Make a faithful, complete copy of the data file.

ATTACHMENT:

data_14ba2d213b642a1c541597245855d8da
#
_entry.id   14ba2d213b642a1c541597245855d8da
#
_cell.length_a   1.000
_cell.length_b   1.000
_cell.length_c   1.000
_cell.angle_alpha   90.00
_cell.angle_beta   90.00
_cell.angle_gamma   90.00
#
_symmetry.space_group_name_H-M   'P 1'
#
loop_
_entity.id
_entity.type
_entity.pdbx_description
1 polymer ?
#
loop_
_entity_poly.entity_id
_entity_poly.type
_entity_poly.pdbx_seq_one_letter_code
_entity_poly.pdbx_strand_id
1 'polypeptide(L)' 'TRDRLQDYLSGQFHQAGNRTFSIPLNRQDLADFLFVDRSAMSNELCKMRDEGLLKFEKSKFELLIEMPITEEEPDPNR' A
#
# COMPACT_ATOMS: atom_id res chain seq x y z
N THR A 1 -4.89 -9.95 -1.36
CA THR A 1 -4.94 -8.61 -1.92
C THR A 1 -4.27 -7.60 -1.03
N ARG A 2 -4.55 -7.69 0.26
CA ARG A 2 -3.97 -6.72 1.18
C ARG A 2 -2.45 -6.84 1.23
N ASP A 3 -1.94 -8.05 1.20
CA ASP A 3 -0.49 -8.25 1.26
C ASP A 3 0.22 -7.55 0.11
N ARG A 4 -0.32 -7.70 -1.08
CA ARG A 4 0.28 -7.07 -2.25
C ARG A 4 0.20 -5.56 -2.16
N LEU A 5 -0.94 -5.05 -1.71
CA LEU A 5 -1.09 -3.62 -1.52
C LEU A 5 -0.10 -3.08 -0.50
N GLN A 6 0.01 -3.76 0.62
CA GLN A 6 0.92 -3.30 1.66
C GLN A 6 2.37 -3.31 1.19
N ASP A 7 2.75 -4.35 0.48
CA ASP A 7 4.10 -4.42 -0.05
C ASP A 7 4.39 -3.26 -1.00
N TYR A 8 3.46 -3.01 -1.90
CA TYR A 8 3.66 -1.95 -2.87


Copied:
data_14ba2d213b642a1c541597245855d8da
#
_entry.id   14ba2d213b642a1c541597245855d8da
#
_cell.length_a   1.000
_cell.length_b   1.000
_cell.length_c   1.000
_cell.angle_alpha   90.00
_cell.angle_beta   90.00
_cell.angle_gamma   90.00
#
_symmetry.space_group_name_H-M   'P 1'
#
loop_
_entity.id
_entity.type
_entity.pdbx_description
1 polymer ?
#
loop_
_entity_poly.entity_id
_entity_poly.type
_entity_poly.pdbx_seq_one_letter_code
_entity_poly.pdbx_strand_id
1 'polypeptide(L)' 'TRDRLQDYLSGQFHQAGNRTFSIPLNRQDLADFLFVDRSAMSNELCKMRDEGLLKFEKSKFELLIEMPITEEEPDPNR' A
#
# COMPACT_ATOMS: atom_id res chain seq x y z
N THR A 1 -4.89 -9.95 -1.36
CA THR A 1 -4.94 -8.61 -1.92
C THR A 1 -4.27 -7.60 -1.03
N ARG A 2 -4.55 -7.69 0.26
CA ARG A 2 -3.97 -6.72 1.18
C ARG A 2 -2.45 -6.84 1.23
N ASP A 3 -1.94 -8.05 1.20
CA ASP A 3 -0.49 -8.25 1.26
C ASP A 3 0.22 -7.55 0.11
N ARG A 4 -0.32 -7.70 -1.08
CA ARG A 4 0.28 -7.07 -2.25
C ARG A 4 0.20 -5.56 -2.16
N LEU A 5 -0.94 -5.05 -1.71
CA LEU A 5 -1.09 -3.62 -1.52
C LEU A 5 -0.10 -3.08 -0.50
N GLN A 6 0.01 -3.76 0.62
CA GLN A 6 0.92 -3.30 1.66
C GLN A 6 2.37 -3.31 1.19
N ASP A 7 2.75 -4.35 0.48
CA ASP A 7 4.10 -4.42 -0.05
C ASP A 7 4.39 -3.26 -1.00
N TYR A 8 3.46 -3.01 -1.90
CA TYR A 8 3.66 -1.95 -2.87